When did comfort food stop comforting us? When did restaurant chains and supermarkets and food manufacturers co-opt comfort to sell us food that is often high in calories but leaves us empty nutritionally and emotionally?
It’s something Bee Wilson, food writer and author of This Is Not A Diet Book, sees when she passes the branch of a coffee chain on the school run. “I am always noticing the messages it sends about how it’s cold and dark and therefore what you need and deserve is a vast, sugary, flavoured latte with cream on top. But I always think that the person who chooses the latte will probably not be very comforted by it in the end,” she says.
Part of it, Wilson says, is that in the past, comfort came as much from the person making or sharing the food, as the food itself. “Now, by contrast, comfort foods have been colonised by big manufacturers and food chains: super cheesy pizza, tortilla chips, ice cream,” she says. Traditionally, comfort foods were savoury whereas now they’re sweet, she adds. “It is as if we are seeking to be mothered by a multinational food company. This is a cold sort of comfort.”
What’s missing is the human touch and connection that makes comfort food truly comforting. It’s not about haute cuisine either but about food shared with love. Food writer and author of Dogs’ Dinners Debora Robertson says: “Personally, my mother didn’t really cook much, so my comfort food memories aren’t elaborate ones – cheese on toast after a bad day at school, Heinz cream of mushroom soup with hot, buttered toast on a cold afternoon.” The important thing was how it made her feel. “It was the kindness, the feeling of your mum being absolutely on your side, that made those foods special.”
In the UK, we’re eating around a quarter of our meals away from home, a figure that’s on the rise. In the US, the statistics are even more dire, with spending on food outside the home outstripping the amount spent for food at home. What’s lost is not only the connection to food, but also to people: family and friends. American writer Emily Nunn writes about this connection in her book, The Comfort Food Diaries.
What she discovered on her travels was a comfort food you can’t find at a fast food chain or in a supermarket ready meal. “Comfort food is also apparently supposed to be fried, or smothered in cream sauce, or loaded with sugar,” says Nunn. “I’m fine with all of that. But those are not the dishes people served me when I asked them to cook comfort food for me. I ate scallops on creamed corn, a delicious salad, smoked trout pate, soft scrambled eggs on pumpernickel toast topped with dressed greens, collard soup, sour cherry pie, salmon cakes, pickles. I ate things that really made people happy and it comforted me.”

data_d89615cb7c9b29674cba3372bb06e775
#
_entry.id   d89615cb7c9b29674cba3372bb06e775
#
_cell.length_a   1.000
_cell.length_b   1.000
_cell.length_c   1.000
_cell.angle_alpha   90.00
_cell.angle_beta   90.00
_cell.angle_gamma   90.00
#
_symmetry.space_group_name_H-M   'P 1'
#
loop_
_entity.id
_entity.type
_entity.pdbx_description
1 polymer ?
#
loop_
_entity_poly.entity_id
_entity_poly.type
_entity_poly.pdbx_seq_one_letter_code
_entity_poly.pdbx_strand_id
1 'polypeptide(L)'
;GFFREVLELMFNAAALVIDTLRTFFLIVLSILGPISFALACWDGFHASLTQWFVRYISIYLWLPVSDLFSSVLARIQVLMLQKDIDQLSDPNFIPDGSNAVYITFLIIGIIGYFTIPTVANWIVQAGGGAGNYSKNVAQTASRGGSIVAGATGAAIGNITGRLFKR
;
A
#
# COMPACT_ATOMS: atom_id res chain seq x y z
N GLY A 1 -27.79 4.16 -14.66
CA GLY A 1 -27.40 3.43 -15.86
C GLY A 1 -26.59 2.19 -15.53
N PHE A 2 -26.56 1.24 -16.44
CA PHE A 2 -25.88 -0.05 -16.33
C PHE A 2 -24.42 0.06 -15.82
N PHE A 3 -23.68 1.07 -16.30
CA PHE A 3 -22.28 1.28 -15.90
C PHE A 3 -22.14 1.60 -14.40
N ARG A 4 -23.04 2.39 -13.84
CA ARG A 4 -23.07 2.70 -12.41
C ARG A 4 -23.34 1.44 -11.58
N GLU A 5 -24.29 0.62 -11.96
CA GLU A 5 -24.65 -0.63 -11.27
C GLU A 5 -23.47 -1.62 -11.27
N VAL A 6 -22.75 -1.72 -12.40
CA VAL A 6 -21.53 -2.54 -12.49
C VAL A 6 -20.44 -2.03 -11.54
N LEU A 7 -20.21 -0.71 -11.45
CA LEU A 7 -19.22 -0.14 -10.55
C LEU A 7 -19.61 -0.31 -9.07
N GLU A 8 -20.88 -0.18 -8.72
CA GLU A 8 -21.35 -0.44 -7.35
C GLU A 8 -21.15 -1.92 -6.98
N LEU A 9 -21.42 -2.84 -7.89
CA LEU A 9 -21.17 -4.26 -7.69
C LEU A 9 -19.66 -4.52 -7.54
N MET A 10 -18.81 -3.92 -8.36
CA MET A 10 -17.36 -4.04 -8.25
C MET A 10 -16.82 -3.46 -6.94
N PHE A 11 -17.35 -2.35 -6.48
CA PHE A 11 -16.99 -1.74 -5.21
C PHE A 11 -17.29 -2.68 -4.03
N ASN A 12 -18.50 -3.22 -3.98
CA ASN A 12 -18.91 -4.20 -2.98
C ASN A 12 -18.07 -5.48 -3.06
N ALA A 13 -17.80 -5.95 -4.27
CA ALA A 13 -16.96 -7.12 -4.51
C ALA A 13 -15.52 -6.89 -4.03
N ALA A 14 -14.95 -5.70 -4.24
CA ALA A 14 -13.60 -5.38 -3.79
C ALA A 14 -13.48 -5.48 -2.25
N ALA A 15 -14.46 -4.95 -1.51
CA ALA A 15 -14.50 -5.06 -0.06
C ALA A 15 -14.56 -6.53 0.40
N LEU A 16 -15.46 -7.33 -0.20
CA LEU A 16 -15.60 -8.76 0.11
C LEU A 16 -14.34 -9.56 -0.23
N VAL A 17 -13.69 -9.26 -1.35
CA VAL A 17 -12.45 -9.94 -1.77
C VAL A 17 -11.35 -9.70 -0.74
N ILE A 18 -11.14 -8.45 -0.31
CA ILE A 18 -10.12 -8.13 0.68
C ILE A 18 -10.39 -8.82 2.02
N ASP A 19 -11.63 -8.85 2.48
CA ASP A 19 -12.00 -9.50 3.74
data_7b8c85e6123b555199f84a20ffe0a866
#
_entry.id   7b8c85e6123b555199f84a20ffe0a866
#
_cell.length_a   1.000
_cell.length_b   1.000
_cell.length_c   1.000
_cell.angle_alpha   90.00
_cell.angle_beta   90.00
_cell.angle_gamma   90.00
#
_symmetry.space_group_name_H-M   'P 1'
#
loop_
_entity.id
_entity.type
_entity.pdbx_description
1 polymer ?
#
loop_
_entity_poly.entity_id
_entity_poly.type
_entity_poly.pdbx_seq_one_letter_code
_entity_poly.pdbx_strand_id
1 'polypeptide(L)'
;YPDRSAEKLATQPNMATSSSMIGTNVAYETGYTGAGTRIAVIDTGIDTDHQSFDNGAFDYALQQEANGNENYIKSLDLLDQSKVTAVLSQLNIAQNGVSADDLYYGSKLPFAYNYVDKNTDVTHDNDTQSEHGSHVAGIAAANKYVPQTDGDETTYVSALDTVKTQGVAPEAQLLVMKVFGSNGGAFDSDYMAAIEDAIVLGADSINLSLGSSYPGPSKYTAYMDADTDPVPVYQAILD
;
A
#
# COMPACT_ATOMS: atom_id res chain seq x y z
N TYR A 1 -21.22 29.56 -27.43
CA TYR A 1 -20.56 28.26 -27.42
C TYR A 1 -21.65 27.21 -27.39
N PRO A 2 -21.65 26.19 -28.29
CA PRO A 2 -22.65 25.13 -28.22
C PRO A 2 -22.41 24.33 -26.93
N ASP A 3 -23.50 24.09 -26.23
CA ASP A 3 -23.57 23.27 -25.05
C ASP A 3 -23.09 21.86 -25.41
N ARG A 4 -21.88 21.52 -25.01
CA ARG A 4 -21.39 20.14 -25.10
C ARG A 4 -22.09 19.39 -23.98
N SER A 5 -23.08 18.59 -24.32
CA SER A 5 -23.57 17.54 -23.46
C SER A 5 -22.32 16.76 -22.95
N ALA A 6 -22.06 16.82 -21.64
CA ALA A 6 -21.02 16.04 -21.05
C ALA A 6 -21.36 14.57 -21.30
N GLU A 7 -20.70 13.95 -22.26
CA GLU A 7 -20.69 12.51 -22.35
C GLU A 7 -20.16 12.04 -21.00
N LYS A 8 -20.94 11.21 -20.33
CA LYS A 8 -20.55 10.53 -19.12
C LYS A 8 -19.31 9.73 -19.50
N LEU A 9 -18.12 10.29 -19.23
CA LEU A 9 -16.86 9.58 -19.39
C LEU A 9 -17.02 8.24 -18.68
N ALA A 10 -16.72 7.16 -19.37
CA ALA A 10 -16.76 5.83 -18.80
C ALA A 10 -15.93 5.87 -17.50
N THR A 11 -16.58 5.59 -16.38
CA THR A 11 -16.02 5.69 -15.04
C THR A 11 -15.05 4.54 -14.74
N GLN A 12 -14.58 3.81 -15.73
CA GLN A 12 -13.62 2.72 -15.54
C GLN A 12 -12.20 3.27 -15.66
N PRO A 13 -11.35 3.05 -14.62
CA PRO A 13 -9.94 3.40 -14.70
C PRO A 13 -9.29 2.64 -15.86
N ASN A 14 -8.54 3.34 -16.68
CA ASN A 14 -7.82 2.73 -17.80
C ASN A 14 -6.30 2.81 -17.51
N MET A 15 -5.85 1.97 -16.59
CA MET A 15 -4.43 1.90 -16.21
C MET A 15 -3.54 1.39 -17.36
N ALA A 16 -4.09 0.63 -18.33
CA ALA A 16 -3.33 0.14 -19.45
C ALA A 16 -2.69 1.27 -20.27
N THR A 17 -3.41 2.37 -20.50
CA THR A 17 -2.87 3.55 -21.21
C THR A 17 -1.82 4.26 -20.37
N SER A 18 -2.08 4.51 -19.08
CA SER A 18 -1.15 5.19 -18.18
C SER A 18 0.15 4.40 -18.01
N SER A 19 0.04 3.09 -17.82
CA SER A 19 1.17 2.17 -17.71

It’s that sense of memory that makes comfort food so powerful for Kay Plunkett-Hogge, author of Adventures of a Terribly Greedy Girl. “I think the concept of comfort food is pretty universal – it is a food that brings back a memory, a feeling, a scent, a taste that soothes the soul and satiates the appetite,” she says. “It is such a personal thing and will often hark back to childhood, the regions we grew up in.” For her, the ultimate comfort food is a dish she ate growing up in Thailand called moo pad grapow. “Heaven,” she says.
It’s a sentiment echoed by food writer Jenny Linford, author of The Missing Ingredient. “Thinking to my childhood in Singapore, one of my favourite meals which has comfort food written all over it is Hainanese chicken rice, one of Singapore’s (many) national dishes.” She describes how poached chicken is “chopped with a ferocious cleaver across the bone into small pieces”, served with rice cooked in chicken stock and flavoured with aromatics. “It’s not a showy dish but when well-made it really is food for the soul.”
Rachel Roddy, food writer and author of Two Kitchens: Family Recipes from Sicily and Rome, lives in Italy. “Italian food is comfort food per se, especially pasta, rice and bread and pizza dishes,” she says. “It is also family food, mum’s food, grandma’s food, home, everyday food, traditional food, food eaten since childhood... dishes which by their very nature are comforting even though the word comfort might not be used.”
What’s notably absent from Plunkett-Hogge’s moo pad grapow, Linford’s Hainanese chicken rice or Roddy’s pasta e ceci (pasta and chickpeas) is guilt. And guilt is what many so-called comfort foods are feeding us with descriptions of guilty pleasures, decadence and indulgence. This puts health in one corner and comfort in the other, says Wilson. “It makes us feel that if something is comforting it must also somehow be wrong and a cause for guilt,” says Wilson. “But guilt is the opposite of comforting.”
Nunn found the same to be true of her own comfort food journey. “Because the one thing I learned while investigating the idea of comfort food is this: if it makes you feel ashamed, it no longer qualifies as comfort food, does it?” she says. “So you either have to eat a hot fudge sundae with gusto – you have the right – and leave the idea of food as something that can be sinful at home. Cannibalism is the only kind of eating I can think of that qualifies as sinful. Comforting yourself with food is not.”
The litmus test for comfort food? It should be something that makes us smile, sigh with contentment and remember a moment, person or place with joy. Guilt and shame shouldn’t come into play.
“To me, there is nothing more comforting than a huge bowl of homemade soup, ideally made from a rich savoury chicken stock,” says Wilson. “It reminds me of recovering from illness as a child. It leaves you feeling toasty warm and full, but not unpleasantly full. It is comfort without the regret – in other words, true comfort.”
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